1. I don’t think you’re being dim Kath. Or we both are. I had no problems with the dramatist or b&w entertainers but 11a & 21a were both unfamiliar to me.

  23. I rather enjoyed this one today. Just the right level of difficulty for me, and I had seen the movie, knew actress, read the book and watched old black and white clips of the comedy pair with my grandmother. I guess being old has some benefits. COTD definitely to 6d, certainly had me laughing. Still hot indoors, but thankfully air conditioning guy has managed to get the new part and will install later today. So my sympathies go to Falcon and hope he has power again soon. Thanks to the setter for a great start to the week, and to Pommers.

  24. I found this pretty straightforward today unlike last Thursday and Friday. Did my volunteer printing job this morning and was given a new recruit to train in the art of photocopying! We gossiped so much we rather lost count as you do 1500 copies of each page in 100 page batches so I hope the afternoon person doesn’t find a mess. Still waiting for the promised rain. Thanks to the setter for the fun and Pommers for standing in for poor Falcon.

  25. A tad trickier than his bonus online puzzle but both pretty straightforward & as enjoyable as ever. No problems with the literary content. 2d possibly my favourite EMF novel & the film adaptation of it a fitting conclusion to David Lean’s marvellous body of work. Can’t say I’d ever come across the synonym for spoil but otherwise pleasingly free of any head scratching.
    Thanks to Campbell & Pommers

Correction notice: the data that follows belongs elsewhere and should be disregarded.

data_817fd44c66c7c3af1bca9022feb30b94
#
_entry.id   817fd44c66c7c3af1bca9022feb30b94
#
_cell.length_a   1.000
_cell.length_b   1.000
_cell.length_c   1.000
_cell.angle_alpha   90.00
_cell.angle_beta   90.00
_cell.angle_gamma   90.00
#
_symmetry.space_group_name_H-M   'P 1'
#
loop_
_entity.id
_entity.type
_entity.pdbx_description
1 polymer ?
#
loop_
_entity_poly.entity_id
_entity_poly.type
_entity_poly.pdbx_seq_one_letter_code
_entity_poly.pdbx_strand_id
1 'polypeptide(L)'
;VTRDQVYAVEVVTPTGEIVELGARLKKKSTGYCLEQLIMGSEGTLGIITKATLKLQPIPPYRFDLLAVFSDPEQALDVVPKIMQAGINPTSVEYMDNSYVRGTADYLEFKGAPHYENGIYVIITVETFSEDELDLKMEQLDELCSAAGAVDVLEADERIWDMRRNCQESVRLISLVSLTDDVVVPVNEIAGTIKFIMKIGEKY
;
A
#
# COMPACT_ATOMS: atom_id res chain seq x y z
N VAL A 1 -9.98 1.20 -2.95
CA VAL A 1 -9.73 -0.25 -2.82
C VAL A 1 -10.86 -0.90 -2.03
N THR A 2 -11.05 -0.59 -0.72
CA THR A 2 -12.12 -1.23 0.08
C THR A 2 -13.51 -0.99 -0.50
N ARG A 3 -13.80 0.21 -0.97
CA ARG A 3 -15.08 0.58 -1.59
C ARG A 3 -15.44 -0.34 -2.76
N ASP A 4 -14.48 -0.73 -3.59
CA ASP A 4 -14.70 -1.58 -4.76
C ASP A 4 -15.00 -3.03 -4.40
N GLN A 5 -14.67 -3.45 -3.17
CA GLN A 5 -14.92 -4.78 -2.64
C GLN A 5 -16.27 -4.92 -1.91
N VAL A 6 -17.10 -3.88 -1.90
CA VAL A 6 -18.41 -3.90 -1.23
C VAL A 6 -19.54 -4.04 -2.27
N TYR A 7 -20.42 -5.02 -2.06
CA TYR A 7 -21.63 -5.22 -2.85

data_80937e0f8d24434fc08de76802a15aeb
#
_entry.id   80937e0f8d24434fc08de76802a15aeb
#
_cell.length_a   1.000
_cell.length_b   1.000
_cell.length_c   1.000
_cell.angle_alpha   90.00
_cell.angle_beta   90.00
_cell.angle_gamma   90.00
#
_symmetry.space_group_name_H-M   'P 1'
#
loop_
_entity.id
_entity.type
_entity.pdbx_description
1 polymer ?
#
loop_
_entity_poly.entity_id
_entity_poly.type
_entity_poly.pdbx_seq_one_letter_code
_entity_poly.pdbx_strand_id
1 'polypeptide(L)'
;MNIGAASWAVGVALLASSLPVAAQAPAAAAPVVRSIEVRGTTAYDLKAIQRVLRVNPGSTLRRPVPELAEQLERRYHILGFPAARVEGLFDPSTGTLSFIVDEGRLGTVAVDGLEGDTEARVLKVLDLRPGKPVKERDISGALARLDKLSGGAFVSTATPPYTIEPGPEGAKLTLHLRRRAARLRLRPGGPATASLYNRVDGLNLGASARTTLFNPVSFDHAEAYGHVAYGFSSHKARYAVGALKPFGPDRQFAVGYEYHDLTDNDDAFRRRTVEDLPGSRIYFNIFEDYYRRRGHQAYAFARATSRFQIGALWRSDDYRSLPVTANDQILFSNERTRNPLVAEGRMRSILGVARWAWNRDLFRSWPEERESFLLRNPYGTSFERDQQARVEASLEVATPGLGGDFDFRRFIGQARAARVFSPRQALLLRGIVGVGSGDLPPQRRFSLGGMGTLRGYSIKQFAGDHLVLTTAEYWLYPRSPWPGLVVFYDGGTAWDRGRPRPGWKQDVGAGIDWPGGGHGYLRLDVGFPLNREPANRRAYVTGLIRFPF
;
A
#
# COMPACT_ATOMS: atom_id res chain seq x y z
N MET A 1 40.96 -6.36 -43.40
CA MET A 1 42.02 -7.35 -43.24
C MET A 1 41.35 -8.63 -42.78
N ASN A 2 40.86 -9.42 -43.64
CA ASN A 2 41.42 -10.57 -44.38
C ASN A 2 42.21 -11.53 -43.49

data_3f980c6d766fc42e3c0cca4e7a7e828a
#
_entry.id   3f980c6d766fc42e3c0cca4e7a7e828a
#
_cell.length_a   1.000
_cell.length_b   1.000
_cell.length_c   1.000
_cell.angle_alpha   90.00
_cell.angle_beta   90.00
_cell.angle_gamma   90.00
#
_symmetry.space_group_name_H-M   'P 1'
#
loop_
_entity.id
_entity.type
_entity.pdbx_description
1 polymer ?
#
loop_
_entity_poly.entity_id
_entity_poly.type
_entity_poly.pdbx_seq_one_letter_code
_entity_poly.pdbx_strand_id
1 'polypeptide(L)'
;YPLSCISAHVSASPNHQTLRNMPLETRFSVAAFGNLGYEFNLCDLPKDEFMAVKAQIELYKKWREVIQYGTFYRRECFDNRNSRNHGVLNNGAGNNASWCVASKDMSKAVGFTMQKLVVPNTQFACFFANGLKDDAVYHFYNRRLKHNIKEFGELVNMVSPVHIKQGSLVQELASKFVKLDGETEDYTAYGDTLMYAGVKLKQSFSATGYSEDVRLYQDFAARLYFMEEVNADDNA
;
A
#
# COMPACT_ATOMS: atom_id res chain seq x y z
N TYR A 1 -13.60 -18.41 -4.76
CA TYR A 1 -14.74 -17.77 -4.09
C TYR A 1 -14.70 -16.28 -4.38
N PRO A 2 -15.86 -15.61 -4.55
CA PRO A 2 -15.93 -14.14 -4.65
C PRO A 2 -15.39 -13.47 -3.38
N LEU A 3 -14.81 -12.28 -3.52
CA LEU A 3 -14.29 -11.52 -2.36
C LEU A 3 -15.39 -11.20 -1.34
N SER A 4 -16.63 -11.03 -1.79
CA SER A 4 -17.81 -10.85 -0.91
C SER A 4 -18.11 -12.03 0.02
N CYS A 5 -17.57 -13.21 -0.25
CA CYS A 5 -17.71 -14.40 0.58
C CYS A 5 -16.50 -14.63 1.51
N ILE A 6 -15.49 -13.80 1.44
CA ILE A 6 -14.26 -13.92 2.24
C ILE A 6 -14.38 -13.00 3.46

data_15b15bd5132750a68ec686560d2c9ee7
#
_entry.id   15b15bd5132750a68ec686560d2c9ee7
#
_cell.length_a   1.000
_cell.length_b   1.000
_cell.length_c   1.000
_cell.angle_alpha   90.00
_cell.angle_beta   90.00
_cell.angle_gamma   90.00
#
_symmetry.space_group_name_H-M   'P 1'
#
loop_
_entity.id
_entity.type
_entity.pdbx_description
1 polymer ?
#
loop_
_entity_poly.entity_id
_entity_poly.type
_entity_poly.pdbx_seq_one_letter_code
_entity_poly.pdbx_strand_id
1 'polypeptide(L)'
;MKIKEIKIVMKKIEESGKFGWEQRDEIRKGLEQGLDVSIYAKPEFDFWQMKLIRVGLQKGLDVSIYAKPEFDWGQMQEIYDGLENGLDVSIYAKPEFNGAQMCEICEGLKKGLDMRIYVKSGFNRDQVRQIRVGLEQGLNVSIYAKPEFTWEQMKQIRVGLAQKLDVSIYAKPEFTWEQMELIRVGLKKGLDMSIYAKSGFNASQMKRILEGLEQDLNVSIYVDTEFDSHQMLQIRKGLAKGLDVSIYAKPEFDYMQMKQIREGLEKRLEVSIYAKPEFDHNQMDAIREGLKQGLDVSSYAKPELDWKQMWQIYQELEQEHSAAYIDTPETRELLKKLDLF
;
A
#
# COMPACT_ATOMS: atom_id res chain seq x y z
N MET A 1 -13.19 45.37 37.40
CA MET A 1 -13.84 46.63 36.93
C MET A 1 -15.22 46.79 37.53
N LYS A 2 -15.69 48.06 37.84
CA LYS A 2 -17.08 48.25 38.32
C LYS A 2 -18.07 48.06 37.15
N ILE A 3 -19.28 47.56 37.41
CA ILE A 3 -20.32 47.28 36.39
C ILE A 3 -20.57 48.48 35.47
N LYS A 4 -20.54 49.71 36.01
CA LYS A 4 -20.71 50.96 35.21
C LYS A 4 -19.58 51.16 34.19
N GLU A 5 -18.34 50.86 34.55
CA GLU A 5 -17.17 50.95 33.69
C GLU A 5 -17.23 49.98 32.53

1. Late returning to the blog this evening…EMF’s masterpiece, 2d, with its epic sweep, certainly is among the great ones, but Howards End remains my personal favourite. However, I love them all.

  26. Just completed the bonus Monday cryptic 709. Seemed a tad trickier than normal, like the back pager was today.
    Lots of head scratching and bung-ins hoping it would lead to other clue completions.
    A couple of PDM’s today too.
    Favourites include 3a, 13a, 14a, 1d & 15d.
    5d was a real head scratcher too that required Google to get me there.

    Thanks to Campbell

  27. I’ve given up on this. Just too much of an effort.
    Instead I have gone onto my second hand book website and ordered the first Mick Herron. Someone here recommended the author so I’m off to try something new!

  28. Nice start to the week **/*** Favourites 1 & 15a 😃 Thanks to Pommers and Campbell and a felicitations to Falcon 😬

  29. Really enjoyed today’s puzzle many thanks to Campbell (?).Lots of lovely clues. Thanks also to the Pommers. Commiserations to Falcon and I do hope that you recover power asap.

  30. I agree with earlier comments, maybe a tad tougher than recent Mondays. But still fun. 11a caused a bit of a pause as the first definition seemed weird to me but as usual a check of BRB found it.
    Thanks to pommers and setter and I hope Falcon gets his power back soon.

  31. I’m new on here and a bit of a rookie but got nearly all of this one so building confidence. Newly retired so a bit more time to get better.
    As others have alluded I too can remember the silent films at Saturday morning pictures; used to cost 6d back in the 60’s.

  32. I’ve said this for the last few Mondays, and I make no apology for repeating myself, that Monday seems to be the new Friday. Never heard of 11a being spoil or the obscure author in 27a or the exercises in 21a and 12a belongs in a toughie. I’ll leave it there. Thanks to the setter and Pommers.

  33. I am probably the exception that confirms the rule but found it easier than last week and the week before.
    The expression in 21a was new to me.
    The rest was known.
    Thanks to Campbell and to Pommers for the review.

  34. I must be1a because I certainly needed help for this. Needed help too with the parsing of several answers. A lot of very good clues with 6d at the top. I am very decrepit and use a very decrepit Windows 9 which has now decided to show the answers, unfortunately. Thanks to Campbell for a very interesting puzzle and to Pommers for standing in.